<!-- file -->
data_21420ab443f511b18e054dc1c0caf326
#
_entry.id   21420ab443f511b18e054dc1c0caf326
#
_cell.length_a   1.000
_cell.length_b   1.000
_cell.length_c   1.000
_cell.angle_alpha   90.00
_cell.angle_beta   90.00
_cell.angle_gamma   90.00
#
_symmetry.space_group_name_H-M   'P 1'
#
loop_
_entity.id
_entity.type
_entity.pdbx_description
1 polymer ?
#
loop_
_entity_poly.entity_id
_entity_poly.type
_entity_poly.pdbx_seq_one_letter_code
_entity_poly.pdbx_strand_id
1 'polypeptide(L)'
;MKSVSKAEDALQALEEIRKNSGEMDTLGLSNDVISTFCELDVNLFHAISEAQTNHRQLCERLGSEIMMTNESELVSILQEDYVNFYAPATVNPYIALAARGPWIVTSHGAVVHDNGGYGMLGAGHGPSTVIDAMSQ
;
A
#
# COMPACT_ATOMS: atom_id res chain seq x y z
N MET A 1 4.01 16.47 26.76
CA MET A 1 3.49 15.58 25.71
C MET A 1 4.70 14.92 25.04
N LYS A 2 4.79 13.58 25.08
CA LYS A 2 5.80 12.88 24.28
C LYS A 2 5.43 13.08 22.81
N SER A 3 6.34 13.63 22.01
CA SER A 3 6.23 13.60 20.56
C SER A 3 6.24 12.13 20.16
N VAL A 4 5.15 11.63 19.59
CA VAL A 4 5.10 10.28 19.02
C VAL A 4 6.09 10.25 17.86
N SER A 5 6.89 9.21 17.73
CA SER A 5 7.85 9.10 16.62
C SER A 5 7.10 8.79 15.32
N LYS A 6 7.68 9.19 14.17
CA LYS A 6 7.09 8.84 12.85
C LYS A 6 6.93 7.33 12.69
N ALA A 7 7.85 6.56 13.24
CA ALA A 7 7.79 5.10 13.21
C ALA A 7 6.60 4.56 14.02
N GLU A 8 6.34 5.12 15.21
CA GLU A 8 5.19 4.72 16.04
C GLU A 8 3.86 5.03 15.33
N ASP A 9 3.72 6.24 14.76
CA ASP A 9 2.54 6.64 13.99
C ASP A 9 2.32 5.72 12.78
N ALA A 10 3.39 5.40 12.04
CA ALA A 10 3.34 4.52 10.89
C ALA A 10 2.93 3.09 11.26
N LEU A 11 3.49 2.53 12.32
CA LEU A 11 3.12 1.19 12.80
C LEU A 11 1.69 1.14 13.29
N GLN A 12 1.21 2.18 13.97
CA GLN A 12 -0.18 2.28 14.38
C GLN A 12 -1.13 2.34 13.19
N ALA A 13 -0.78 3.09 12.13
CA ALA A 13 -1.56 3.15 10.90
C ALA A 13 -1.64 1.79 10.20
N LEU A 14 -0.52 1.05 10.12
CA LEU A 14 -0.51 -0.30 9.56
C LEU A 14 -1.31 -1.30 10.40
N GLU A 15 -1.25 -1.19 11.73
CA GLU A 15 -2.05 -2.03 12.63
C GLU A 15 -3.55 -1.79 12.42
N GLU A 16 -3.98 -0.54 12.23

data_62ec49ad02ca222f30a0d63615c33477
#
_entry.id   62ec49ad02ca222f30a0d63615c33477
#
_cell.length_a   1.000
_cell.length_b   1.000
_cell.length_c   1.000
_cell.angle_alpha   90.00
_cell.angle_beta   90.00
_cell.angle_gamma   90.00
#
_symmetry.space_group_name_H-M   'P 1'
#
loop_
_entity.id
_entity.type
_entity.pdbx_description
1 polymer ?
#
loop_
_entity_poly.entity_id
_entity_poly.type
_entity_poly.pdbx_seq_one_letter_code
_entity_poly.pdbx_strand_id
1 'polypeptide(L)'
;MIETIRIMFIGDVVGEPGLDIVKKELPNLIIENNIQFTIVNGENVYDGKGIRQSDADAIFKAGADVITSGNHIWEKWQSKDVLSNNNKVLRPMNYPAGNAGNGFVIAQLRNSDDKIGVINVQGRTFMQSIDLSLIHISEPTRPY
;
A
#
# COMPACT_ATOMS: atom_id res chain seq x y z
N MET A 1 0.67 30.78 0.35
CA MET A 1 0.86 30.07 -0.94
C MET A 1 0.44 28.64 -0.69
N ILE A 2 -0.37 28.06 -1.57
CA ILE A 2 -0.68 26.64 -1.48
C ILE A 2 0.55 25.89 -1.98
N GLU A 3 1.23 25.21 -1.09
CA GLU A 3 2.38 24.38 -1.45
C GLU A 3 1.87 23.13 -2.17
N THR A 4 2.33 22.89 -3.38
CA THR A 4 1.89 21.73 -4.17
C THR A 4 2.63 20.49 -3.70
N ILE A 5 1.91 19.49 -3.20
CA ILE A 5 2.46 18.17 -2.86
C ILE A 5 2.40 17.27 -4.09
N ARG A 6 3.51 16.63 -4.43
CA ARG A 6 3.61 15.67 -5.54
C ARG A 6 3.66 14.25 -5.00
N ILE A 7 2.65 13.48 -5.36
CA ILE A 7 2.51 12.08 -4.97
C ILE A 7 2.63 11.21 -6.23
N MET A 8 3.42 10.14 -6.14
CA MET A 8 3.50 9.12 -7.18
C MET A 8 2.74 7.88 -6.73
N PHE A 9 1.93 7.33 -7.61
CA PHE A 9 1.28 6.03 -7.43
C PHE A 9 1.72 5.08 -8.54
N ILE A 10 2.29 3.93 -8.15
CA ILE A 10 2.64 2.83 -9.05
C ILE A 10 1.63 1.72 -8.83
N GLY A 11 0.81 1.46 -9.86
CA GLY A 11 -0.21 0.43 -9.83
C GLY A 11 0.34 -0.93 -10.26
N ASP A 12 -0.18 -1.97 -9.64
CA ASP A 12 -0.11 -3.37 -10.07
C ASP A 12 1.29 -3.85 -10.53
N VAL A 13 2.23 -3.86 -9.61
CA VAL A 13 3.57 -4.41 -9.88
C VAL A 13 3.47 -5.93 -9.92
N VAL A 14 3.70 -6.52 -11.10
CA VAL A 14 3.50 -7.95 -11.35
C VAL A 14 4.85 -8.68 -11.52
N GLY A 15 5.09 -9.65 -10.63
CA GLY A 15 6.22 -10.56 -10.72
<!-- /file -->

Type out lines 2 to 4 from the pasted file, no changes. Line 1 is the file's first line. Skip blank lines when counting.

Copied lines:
#
_entry.id   21420ab443f511b18e054dc1c0caf326
#